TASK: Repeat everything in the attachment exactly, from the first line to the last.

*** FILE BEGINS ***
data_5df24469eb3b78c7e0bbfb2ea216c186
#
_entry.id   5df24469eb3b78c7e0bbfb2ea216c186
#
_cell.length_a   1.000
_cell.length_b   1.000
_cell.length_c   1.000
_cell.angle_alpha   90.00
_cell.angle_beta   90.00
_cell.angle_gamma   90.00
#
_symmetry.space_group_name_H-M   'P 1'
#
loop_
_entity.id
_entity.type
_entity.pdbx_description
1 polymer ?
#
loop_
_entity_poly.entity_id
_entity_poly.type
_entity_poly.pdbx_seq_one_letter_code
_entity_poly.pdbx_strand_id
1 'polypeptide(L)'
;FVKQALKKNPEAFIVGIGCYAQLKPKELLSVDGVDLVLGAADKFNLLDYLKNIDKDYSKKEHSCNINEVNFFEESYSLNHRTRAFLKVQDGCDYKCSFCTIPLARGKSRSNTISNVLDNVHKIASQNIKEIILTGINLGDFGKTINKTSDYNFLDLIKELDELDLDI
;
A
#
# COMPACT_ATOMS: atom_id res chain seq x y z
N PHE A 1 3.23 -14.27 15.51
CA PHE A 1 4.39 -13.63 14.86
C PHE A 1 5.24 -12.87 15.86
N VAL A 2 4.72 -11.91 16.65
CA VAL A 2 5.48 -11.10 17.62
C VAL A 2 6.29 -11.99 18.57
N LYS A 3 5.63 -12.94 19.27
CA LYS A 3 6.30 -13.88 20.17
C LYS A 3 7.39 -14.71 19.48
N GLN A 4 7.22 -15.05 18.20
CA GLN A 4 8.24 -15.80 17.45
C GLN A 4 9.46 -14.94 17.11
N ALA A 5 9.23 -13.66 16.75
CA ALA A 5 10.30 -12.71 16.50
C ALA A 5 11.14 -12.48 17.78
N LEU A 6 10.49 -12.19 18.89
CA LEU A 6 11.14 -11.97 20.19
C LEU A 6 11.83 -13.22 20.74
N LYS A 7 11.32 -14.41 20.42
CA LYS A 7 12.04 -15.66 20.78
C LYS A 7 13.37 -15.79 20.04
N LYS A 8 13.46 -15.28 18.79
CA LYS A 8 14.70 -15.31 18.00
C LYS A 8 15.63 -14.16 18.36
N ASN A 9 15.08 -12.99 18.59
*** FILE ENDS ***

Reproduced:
data_5df24469eb3b78c7e0bbfb2ea216c186
#
_entry.id   5df24469eb3b78c7e0bbfb2ea216c186
#
_cell.length_a   1.000
_cell.length_b   1.000
_cell.length_c   1.000
_cell.angle_alpha   90.00
_cell.angle_beta   90.00
_cell.angle_gamma   90.00
#
_symmetry.space_group_name_H-M   'P 1'
#
loop_
_entity.id
_entity.type
_entity.pdbx_description
1 polymer ?
#
loop_
_entity_poly.entity_id
_entity_poly.type
_entity_poly.pdbx_seq_one_letter_code
_entity_poly.pdbx_strand_id
1 'polypeptide(L)'
;FVKQALKKNPEAFIVGIGCYAQLKPKELLSVDGVDLVLGAADKFNLLDYLKNIDKDYSKKEHSCNINEVNFFEESYSLNHRTRAFLKVQDGCDYKCSFCTIPLARGKSRSNTISNVLDNVHKIASQNIKEIILTGINLGDFGKTINKTSDYNFLDLIKELDELDLDI
;
A
#
# COMPACT_ATOMS: atom_id res chain seq x y z
N PHE A 1 3.23 -14.27 15.51
CA PHE A 1 4.39 -13.63 14.86
C PHE A 1 5.24 -12.87 15.86
N VAL A 2 4.72 -11.91 16.65
CA VAL A 2 5.48 -11.10 17.62
C VAL A 2 6.29 -11.99 18.57
N LYS A 3 5.63 -12.94 19.27
CA LYS A 3 6.30 -13.88 20.17
C LYS A 3 7.39 -14.71 19.48
N GLN A 4 7.22 -15.05 18.20
CA GLN A 4 8.24 -15.80 17.45
C GLN A 4 9.46 -14.94 17.11
N ALA A 5 9.23 -13.66 16.75
CA ALA A 5 10.30 -12.71 16.50
C ALA A 5 11.14 -12.48 17.78
N LEU A 6 10.49 -12.19 18.89
CA LEU A 6 11.14 -11.97 20.19
C LEU A 6 11.83 -13.22 20.74
N LYS A 7 11.32 -14.41 20.42
CA LYS A 7 12.04 -15.66 20.78
C LYS A 7 13.37 -15.79 20.04
N LYS A 8 13.46 -15.28 18.79
CA LYS A 8 14.70 -15.31 18.00
C LYS A 8 15.63 -14.16 18.36
N ASN A 9 15.08 -12.99 18.59